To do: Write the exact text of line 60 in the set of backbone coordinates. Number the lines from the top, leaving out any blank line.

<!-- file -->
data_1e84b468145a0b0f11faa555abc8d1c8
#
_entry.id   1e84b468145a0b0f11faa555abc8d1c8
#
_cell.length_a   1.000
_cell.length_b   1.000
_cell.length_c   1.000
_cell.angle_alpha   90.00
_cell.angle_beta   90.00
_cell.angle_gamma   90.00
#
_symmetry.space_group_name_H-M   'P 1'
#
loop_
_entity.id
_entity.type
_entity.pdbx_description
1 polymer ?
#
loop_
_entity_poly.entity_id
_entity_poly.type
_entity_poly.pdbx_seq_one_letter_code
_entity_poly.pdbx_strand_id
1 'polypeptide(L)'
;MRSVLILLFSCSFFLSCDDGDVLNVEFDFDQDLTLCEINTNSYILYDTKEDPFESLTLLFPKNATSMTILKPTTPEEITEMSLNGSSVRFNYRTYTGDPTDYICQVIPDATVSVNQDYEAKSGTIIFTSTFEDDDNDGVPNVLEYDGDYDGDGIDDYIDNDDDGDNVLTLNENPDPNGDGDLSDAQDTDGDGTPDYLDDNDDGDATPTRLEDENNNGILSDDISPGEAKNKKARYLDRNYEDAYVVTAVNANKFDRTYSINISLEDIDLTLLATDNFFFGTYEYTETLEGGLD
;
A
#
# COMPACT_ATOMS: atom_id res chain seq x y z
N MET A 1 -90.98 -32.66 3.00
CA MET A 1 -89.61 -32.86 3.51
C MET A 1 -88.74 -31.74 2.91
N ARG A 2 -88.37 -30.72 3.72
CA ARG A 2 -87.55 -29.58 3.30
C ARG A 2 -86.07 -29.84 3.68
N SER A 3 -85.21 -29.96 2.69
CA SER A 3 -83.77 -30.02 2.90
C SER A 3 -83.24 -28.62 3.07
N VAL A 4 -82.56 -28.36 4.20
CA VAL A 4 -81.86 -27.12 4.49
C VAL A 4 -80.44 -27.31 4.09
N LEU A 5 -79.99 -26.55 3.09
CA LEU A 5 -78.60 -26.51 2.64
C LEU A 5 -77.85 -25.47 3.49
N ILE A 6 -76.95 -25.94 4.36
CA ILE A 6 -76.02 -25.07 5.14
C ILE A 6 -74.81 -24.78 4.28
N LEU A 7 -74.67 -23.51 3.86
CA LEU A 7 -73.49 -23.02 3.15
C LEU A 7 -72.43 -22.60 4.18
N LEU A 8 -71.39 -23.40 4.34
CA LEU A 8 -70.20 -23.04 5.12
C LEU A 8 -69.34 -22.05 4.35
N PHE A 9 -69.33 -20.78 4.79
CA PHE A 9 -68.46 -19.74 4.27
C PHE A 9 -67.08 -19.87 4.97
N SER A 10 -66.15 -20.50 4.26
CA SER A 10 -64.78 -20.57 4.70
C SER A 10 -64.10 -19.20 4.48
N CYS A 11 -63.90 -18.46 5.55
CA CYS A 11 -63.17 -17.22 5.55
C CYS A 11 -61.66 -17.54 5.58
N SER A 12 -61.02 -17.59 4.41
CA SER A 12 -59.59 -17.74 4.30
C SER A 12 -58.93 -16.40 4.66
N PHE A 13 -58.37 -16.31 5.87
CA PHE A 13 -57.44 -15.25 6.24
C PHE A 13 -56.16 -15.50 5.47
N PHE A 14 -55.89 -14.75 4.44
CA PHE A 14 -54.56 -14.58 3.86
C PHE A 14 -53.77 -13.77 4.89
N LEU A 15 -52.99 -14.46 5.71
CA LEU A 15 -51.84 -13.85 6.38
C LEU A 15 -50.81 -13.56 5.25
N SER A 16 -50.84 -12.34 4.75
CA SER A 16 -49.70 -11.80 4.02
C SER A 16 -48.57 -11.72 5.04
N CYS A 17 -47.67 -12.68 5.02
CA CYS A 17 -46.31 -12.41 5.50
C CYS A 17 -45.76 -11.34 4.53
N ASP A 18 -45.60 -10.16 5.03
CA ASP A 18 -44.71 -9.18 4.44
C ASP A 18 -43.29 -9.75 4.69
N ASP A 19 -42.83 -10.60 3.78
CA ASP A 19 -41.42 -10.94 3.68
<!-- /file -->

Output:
C SER A 10 -64.10 -19.20 4.48